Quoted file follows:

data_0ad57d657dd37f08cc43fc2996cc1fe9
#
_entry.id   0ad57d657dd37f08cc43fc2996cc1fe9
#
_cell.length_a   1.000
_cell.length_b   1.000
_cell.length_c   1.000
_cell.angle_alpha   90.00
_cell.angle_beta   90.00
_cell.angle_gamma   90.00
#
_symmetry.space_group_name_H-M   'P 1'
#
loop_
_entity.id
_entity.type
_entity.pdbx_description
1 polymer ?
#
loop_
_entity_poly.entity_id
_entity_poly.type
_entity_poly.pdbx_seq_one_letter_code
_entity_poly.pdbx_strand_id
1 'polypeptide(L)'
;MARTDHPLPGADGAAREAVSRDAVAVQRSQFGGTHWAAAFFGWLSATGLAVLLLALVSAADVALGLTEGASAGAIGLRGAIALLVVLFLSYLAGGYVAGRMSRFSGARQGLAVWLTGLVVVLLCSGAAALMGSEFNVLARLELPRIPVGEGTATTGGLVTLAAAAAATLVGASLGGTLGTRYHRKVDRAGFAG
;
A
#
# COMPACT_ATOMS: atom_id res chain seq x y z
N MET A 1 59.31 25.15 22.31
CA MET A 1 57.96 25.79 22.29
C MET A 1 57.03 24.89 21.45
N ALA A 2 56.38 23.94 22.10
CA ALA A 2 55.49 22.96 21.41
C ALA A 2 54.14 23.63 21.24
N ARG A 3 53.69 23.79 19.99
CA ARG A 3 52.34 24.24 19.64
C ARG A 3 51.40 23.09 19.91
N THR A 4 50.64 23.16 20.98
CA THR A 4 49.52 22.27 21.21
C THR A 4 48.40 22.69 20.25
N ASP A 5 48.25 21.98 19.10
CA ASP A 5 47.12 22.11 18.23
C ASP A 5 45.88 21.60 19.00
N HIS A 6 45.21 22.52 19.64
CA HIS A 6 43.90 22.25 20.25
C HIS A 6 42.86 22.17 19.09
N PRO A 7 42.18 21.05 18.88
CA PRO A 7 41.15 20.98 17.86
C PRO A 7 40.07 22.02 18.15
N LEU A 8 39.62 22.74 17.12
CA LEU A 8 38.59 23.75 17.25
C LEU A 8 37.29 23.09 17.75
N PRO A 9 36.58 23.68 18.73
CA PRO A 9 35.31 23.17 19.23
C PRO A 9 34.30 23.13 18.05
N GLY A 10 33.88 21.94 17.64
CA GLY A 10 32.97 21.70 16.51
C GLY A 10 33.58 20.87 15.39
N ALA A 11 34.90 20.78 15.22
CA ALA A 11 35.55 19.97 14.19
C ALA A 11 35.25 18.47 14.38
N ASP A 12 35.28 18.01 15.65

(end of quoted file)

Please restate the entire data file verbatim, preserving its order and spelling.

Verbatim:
data_0ad57d657dd37f08cc43fc2996cc1fe9
#
_entry.id   0ad57d657dd37f08cc43fc2996cc1fe9
#
_cell.length_a   1.000
_cell.length_b   1.000
_cell.length_c   1.000
_cell.angle_alpha   90.00
_cell.angle_beta   90.00
_cell.angle_gamma   90.00
#
_symmetry.space_group_name_H-M   'P 1'
#
loop_
_entity.id
_entity.type
_entity.pdbx_description
1 polymer ?
#
loop_
_entity_poly.entity_id
_entity_poly.type
_entity_poly.pdbx_seq_one_letter_code
_entity_poly.pdbx_strand_id
1 'polypeptide(L)'
;MARTDHPLPGADGAAREAVSRDAVAVQRSQFGGTHWAAAFFGWLSATGLAVLLLALVSAADVALGLTEGASAGAIGLRGAIALLVVLFLSYLAGGYVAGRMSRFSGARQGLAVWLTGLVVVLLCSGAAALMGSEFNVLARLELPRIPVGEGTATTGGLVTLAAAAAATLVGASLGGTLGTRYHRKVDRAGFAG
;
A
#
# COMPACT_ATOMS: atom_id res chain seq x y z
N MET A 1 59.31 25.15 22.31
CA MET A 1 57.96 25.79 22.29
C MET A 1 57.03 24.89 21.45
N ALA A 2 56.38 23.94 22.10
CA ALA A 2 55.49 22.96 21.41
C ALA A 2 54.14 23.63 21.24
N ARG A 3 53.69 23.79 19.99
CA ARG A 3 52.34 24.24 19.64
C ARG A 3 51.40 23.09 19.91
N THR A 4 50.64 23.16 20.98
CA THR A 4 49.52 22.27 21.21
C THR A 4 48.40 22.69 20.25
N ASP A 5 48.25 21.98 19.10
CA ASP A 5 47.12 22.11 18.23
C ASP A 5 45.88 21.60 19.00
N HIS A 6 45.21 22.52 19.64
CA HIS A 6 43.90 22.25 20.25
C HIS A 6 42.86 22.17 19.09
N PRO A 7 42.18 21.05 18.88
CA PRO A 7 41.15 20.98 17.86
C PRO A 7 40.07 22.02 18.15
N LEU A 8 39.62 22.74 17.12
CA LEU A 8 38.59 23.75 17.25
C LEU A 8 37.29 23.09 17.75
N PRO A 9 36.58 23.68 18.73
CA PRO A 9 35.31 23.17 19.23
C PRO A 9 34.30 23.13 18.05
N GLY A 10 33.88 21.94 17.64
CA GLY A 10 32.97 21.70 16.51
C GLY A 10 33.58 20.87 15.39
N ALA A 11 34.90 20.78 15.22
CA ALA A 11 35.55 19.97 14.19
C ALA A 11 35.25 18.47 14.38
N ASP A 12 35.28 18.01 15.65